Aldebran: What differentiates our creative process from the abused term of “concept album” is that this story is some sort of a soundtrack to our music and vice versa. For this reason, we don't talk about it directly in our lyrics. It's all about the emotions that the scientist, the protagonist of “PMFG”, felt at that time. All this is what we call, as previously anticipated, “didactic concept”.

Can you please tell us the story in short form?

Aldebran: The story is settled in Germany, on the borders to Austria in the Thirties. A scientist is conducting medical research in neurology. He lives with a woman, his companion with whom he is madly in love. They live happily in a villa by the Bavarian Alps, surrounded by forests of trees. The scientist alternates his work on hikes, reading and with passion for botany and entomology – and that leads them both to spend nights dissecting insects caught among the trees and cataloging the plants of the forest. The men nourish him with spirits of strong liquor and listen to his complaints confused and harrowing. Down the valley he has relationships with women of pleasure, from whom he buys the love he has lost forever. Taverns, inns, perdition. It's in the middle of this storm when the craziest idea crossed his mind, dark and sinister. There, at 3.000 meters above sea, in a tiny church of rough stones, abandoned and in ruins, he begins to build machines to accomplish his mad project: taking his bride back to life. This is what his mind, clouded with alcohol and desperation, leads him to do. He wants to re-create her, perfectly, body and soul, her character, her sound, her hair. He's a very romantic scientist. He goes to cemeteries to exhume the bodies of young women and takes from them specific parts of their brains, glands and neural sections to restore life to his beloved. It's in this church that is celebrating “Party Music for Graveyards”. This parable about the relationship between science and passion is the vital context from where our songs took life.

What does Aldebran and Dr. Finkelstein have in common?

Aldebran: Starting from the differences, if you watch close enough, Aldebran looks much better than Dr. Finkelstein: He has a great silhouette and abdomens, charming eyes as well as a deep sounding voice. Sally wouldn't run away from Aldebran and they would spend a great time together in the upstairs room. What these two scientists have in common: They certainly share a common passion for re-animating the in-animated. Although we all love Tim Burton and his incredible work, though, at the moment I feel much more fascinated by Frankenstein Junior, both for his grotesque humour and the photography, it links perfectly to the atmospheres of “PMFG”.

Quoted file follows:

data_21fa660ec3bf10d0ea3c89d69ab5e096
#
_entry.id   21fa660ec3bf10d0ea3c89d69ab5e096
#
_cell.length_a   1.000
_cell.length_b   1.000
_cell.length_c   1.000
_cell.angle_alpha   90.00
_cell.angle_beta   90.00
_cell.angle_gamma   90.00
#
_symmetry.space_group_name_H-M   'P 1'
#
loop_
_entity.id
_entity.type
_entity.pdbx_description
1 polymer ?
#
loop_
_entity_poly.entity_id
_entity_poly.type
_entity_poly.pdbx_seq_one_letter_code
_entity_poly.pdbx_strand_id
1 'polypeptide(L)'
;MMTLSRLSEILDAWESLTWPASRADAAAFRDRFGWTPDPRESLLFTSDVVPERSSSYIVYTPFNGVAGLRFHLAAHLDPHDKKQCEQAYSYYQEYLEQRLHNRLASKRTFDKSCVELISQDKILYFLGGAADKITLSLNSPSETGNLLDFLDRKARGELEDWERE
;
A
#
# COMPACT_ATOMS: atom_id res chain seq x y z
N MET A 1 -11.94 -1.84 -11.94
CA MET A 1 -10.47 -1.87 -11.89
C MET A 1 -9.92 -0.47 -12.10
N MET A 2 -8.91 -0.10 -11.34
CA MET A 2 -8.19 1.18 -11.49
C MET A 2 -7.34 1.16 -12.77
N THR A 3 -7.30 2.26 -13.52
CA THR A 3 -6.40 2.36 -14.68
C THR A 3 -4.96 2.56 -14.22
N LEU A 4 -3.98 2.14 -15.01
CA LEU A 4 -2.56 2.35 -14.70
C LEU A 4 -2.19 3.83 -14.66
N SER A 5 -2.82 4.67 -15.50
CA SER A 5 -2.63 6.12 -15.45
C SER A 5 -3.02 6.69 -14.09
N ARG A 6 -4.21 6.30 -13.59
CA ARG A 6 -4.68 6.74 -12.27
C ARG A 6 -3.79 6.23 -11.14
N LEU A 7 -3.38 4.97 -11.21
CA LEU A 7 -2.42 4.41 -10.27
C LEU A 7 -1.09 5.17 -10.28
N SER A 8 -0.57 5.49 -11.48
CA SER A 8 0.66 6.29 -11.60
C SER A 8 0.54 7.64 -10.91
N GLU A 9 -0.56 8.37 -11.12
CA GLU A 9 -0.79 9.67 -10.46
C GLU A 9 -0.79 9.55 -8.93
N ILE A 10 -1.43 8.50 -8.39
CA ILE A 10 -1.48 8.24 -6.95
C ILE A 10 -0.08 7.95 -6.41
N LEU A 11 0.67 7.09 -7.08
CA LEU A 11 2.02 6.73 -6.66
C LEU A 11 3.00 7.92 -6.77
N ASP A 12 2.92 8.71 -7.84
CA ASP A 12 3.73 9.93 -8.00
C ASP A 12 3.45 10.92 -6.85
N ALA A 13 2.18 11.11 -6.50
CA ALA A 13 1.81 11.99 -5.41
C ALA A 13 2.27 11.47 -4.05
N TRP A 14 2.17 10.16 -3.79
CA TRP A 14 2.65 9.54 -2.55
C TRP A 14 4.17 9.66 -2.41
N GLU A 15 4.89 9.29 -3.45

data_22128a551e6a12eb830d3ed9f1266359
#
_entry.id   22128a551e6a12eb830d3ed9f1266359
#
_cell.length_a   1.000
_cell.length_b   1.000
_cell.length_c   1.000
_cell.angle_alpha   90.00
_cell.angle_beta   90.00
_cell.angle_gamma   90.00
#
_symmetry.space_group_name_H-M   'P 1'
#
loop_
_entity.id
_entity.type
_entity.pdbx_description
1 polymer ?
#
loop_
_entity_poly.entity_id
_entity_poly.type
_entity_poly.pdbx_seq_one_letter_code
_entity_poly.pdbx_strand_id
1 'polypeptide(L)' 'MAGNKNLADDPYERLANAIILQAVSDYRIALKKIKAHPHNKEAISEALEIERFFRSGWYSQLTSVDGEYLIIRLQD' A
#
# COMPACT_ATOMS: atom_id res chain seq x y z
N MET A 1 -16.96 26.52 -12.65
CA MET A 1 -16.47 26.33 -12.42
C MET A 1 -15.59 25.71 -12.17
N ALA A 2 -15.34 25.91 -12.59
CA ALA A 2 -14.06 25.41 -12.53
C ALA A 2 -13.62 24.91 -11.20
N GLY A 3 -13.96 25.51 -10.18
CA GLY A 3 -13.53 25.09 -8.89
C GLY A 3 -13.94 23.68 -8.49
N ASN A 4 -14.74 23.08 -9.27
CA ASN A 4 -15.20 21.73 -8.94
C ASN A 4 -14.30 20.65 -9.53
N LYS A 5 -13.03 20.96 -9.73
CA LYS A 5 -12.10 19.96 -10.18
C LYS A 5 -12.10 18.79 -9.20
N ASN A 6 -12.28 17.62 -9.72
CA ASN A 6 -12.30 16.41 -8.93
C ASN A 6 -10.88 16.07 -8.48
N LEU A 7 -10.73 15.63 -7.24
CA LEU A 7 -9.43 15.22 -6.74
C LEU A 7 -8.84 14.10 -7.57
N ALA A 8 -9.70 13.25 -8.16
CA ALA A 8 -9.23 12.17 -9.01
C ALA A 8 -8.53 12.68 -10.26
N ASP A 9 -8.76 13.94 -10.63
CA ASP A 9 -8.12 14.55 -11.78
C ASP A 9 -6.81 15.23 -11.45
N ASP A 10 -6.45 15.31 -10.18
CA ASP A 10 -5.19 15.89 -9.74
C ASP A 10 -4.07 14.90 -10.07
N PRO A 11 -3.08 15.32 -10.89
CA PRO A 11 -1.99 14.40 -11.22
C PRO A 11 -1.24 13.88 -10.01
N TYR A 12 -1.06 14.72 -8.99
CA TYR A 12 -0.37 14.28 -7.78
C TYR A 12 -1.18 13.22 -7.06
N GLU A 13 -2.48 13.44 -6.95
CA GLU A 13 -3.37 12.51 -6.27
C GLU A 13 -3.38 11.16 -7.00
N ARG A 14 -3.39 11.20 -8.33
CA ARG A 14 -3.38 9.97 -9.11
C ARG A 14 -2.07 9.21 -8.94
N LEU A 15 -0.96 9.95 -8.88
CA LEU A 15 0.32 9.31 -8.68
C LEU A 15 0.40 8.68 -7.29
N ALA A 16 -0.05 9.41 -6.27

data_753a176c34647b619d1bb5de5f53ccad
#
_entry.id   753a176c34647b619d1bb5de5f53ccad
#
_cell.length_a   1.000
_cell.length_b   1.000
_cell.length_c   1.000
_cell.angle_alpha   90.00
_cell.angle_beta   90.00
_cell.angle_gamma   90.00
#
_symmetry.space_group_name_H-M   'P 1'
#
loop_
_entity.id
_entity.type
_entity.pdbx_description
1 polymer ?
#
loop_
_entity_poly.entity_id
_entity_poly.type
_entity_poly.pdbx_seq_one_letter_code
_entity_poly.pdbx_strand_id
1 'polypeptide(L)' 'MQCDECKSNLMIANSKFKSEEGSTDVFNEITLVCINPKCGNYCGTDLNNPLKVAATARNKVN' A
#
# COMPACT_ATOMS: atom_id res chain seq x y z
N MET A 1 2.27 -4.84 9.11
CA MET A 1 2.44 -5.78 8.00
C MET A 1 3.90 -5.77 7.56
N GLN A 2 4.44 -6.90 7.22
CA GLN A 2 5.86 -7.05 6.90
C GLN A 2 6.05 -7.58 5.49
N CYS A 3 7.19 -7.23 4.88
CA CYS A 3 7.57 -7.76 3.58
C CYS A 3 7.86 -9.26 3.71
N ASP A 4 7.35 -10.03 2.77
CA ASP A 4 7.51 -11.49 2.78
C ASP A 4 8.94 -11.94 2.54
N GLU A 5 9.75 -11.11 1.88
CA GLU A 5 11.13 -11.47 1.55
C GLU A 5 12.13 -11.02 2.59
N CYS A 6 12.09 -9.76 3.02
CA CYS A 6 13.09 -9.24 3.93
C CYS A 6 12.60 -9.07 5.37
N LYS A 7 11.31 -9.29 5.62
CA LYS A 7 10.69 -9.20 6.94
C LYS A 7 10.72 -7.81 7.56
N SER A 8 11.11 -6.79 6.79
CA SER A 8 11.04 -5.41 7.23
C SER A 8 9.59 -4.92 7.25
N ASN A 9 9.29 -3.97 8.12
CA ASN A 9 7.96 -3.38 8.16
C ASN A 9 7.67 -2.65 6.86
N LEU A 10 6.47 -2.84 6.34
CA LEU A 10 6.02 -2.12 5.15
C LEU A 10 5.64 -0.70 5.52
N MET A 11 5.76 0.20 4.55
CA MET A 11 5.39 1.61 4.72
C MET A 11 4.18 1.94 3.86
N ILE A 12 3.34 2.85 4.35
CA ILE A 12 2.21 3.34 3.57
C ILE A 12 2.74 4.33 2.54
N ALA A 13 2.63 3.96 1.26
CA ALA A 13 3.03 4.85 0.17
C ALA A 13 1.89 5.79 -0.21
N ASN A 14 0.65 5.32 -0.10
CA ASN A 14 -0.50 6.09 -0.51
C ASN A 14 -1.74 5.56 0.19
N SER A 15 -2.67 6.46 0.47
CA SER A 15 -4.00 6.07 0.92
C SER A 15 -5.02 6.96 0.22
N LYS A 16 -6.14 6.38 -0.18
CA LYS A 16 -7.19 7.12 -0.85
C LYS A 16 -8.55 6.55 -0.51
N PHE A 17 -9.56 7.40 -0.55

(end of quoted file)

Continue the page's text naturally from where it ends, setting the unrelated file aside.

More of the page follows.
What did inspire you in writing the lyrics and music for “Party Music…”?

Aldebran: The lyrics of the songs of the album are the 78 rpm discs that the scientist used to listen to during the solitude of his experiments, his soundtrack. They talk about life, death, passion and all that has left a mark or a scar, every experience I had during these years. They're pretty melancholic in words, melt with crazy music, sometimes very easy, energetic and bright. That's why that huge romantic scientist likes them. Now that you make me think about it, it's like the “bright” albums of The Cure, such as “Japanese Whispers” (you know that album which has “The Lovecats” and “The Walk” on it) ...a hint of sadness soaked in irony and beauty.

Another cool Goth`n`Roll-band coming to my mind is The 69 Eyes. Did these guys inspire you as well?

Aldebran: Perhaps, because both, I and Jyrki, have a very deep and sensual voice. We had the pleasure to play with them in Bologna last year and we had dinner at a very special table with the band at the legendary “Transilvania Pub of Ice”, a common friend. However, the sound of Bloody Mary takes inspiration, and especially for this album, from the romantic music of the XIX. Century and from certain experimental sounds of the 70s. In all honesty, we do not follow the contemporary scene for what concerns music, and we try to draw our inspiration directly from the Muses of Painting, Literature and Cinema. Both male and female. We like icons, they have a strong impact on us, and we can see how artists sometimes are crazy and surprised messengers of invisible forces of love and nostalgia for a far land.